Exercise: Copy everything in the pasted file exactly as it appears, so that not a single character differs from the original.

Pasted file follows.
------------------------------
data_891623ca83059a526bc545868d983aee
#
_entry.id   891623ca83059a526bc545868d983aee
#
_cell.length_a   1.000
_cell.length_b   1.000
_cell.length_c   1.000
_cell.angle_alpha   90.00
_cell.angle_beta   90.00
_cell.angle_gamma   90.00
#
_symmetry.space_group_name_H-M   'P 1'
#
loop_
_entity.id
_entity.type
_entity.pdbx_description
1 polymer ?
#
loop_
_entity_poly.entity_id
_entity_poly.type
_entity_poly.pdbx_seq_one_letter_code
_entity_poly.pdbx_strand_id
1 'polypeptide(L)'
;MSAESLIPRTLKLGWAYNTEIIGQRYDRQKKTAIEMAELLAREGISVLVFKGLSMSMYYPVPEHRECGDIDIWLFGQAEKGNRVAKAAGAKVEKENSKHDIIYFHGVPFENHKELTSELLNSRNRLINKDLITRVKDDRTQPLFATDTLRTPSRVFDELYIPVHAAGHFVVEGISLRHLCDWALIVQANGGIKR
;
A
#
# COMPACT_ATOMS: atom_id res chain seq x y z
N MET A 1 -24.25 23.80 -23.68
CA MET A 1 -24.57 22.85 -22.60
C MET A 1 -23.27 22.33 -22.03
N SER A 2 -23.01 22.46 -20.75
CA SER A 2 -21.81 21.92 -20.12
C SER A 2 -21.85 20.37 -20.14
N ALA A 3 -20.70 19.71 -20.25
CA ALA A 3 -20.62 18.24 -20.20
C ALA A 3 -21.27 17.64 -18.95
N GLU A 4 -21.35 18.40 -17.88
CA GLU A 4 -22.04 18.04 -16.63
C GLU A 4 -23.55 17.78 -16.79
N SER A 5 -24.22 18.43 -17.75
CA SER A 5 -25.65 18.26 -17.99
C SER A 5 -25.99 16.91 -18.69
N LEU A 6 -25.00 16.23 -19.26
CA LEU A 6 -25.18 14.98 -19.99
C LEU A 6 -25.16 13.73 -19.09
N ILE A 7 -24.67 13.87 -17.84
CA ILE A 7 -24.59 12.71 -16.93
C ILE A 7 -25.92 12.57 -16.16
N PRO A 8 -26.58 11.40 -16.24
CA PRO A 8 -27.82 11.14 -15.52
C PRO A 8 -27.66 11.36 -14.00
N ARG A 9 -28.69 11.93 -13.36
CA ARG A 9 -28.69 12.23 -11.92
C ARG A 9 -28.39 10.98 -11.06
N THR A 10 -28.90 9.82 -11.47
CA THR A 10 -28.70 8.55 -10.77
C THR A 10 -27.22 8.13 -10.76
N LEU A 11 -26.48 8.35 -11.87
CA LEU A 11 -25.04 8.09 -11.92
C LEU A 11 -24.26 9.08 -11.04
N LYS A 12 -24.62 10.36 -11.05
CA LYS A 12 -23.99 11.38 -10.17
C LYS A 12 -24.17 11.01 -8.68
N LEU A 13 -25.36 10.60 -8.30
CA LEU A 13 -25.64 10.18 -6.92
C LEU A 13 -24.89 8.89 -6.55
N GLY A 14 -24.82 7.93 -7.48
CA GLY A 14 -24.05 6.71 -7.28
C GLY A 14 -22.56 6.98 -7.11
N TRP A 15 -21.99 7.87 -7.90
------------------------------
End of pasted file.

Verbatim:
data_891623ca83059a526bc545868d983aee
#
_entry.id   891623ca83059a526bc545868d983aee
#
_cell.length_a   1.000
_cell.length_b   1.000
_cell.length_c   1.000
_cell.angle_alpha   90.00
_cell.angle_beta   90.00
_cell.angle_gamma   90.00
#
_symmetry.space_group_name_H-M   'P 1'
#
loop_
_entity.id
_entity.type
_entity.pdbx_description
1 polymer ?
#
loop_
_entity_poly.entity_id
_entity_poly.type
_entity_poly.pdbx_seq_one_letter_code
_entity_poly.pdbx_strand_id
1 'polypeptide(L)'
;MSAESLIPRTLKLGWAYNTEIIGQRYDRQKKTAIEMAELLAREGISVLVFKGLSMSMYYPVPEHRECGDIDIWLFGQAEKGNRVAKAAGAKVEKENSKHDIIYFHGVPFENHKELTSELLNSRNRLINKDLITRVKDDRTQPLFATDTLRTPSRVFDELYIPVHAAGHFVVEGISLRHLCDWALIVQANGGIKR
;
A
#
# COMPACT_ATOMS: atom_id res chain seq x y z
N MET A 1 -24.25 23.80 -23.68
CA MET A 1 -24.57 22.85 -22.60
C MET A 1 -23.27 22.33 -22.03
N SER A 2 -23.01 22.46 -20.75
CA SER A 2 -21.81 21.92 -20.12
C SER A 2 -21.85 20.37 -20.14
N ALA A 3 -20.70 19.71 -20.25
CA ALA A 3 -20.62 18.24 -20.20
C ALA A 3 -21.27 17.64 -18.95
N GLU A 4 -21.35 18.40 -17.88
CA GLU A 4 -22.04 18.04 -16.63
C GLU A 4 -23.55 17.78 -16.79
N SER A 5 -24.22 18.43 -17.75
CA SER A 5 -25.65 18.26 -17.99
C SER A 5 -25.99 16.91 -18.69
N LEU A 6 -25.00 16.23 -19.26
CA LEU A 6 -25.18 14.98 -19.99
C LEU A 6 -25.16 13.73 -19.09
N ILE A 7 -24.67 13.87 -17.84
CA ILE A 7 -24.59 12.71 -16.93
C ILE A 7 -25.92 12.57 -16.16
N PRO A 8 -26.58 11.40 -16.24
CA PRO A 8 -27.82 11.14 -15.52
C PRO A 8 -27.66 11.36 -14.00
N ARG A 9 -28.69 11.93 -13.36
CA ARG A 9 -28.69 12.23 -11.92
C ARG A 9 -28.39 10.98 -11.06
N THR A 10 -28.90 9.82 -11.47
CA THR A 10 -28.70 8.55 -10.77
C THR A 10 -27.22 8.13 -10.76
N LEU A 11 -26.48 8.35 -11.87
CA LEU A 11 -25.04 8.09 -11.92
C LEU A 11 -24.26 9.08 -11.04
N LYS A 12 -24.62 10.36 -11.05
CA LYS A 12 -23.99 11.38 -10.17
C LYS A 12 -24.17 11.01 -8.68
N LEU A 13 -25.36 10.60 -8.30
CA LEU A 13 -25.64 10.18 -6.92
C LEU A 13 -24.89 8.89 -6.55
N GLY A 14 -24.82 7.93 -7.48
CA GLY A 14 -24.05 6.71 -7.28
C GLY A 14 -22.56 6.98 -7.11
N TRP A 15 -21.99 7.87 -7.90